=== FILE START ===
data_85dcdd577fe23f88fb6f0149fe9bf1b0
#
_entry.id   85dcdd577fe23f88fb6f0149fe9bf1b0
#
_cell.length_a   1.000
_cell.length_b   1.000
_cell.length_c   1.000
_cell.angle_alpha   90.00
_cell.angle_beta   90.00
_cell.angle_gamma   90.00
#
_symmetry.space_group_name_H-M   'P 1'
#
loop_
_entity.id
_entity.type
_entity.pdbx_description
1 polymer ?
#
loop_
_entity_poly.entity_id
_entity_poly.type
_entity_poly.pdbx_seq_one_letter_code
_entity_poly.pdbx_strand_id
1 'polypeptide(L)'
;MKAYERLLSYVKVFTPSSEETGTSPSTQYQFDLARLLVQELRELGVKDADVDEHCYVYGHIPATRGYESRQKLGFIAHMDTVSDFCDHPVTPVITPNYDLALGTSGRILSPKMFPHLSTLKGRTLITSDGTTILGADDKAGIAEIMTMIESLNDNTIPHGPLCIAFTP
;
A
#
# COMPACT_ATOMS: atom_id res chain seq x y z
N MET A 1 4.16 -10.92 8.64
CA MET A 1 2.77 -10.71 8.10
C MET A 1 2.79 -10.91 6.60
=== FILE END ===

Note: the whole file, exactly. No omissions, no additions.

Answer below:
data_85dcdd577fe23f88fb6f0149fe9bf1b0
#
_entry.id   85dcdd577fe23f88fb6f0149fe9bf1b0
#
_cell.length_a   1.000
_cell.length_b   1.000
_cell.length_c   1.000
_cell.angle_alpha   90.00
_cell.angle_beta   90.00
_cell.angle_gamma   90.00
#
_symmetry.space_group_name_H-M   'P 1'
#
loop_
_entity.id
_entity.type
_entity.pdbx_description
1 polymer ?
#
loop_
_entity_poly.entity_id
_entity_poly.type
_entity_poly.pdbx_seq_one_letter_code
_entity_poly.pdbx_strand_id
1 'polypeptide(L)'
;MKAYERLLSYVKVFTPSSEETGTSPSTQYQFDLARLLVQELRELGVKDADVDEHCYVYGHIPATRGYESRQKLGFIAHMDTVSDFCDHPVTPVITPNYDLALGTSGRILSPKMFPHLSTLKGRTLITSDGTTILGADDKAGIAEIMTMIESLNDNTIPHGPLCIAFTP
;
A
#
# COMPACT_ATOMS: atom_id res chain seq x y z
N MET A 1 4.16 -10.92 8.64
CA MET A 1 2.77 -10.71 8.10
C MET A 1 2.79 -10.91 6.60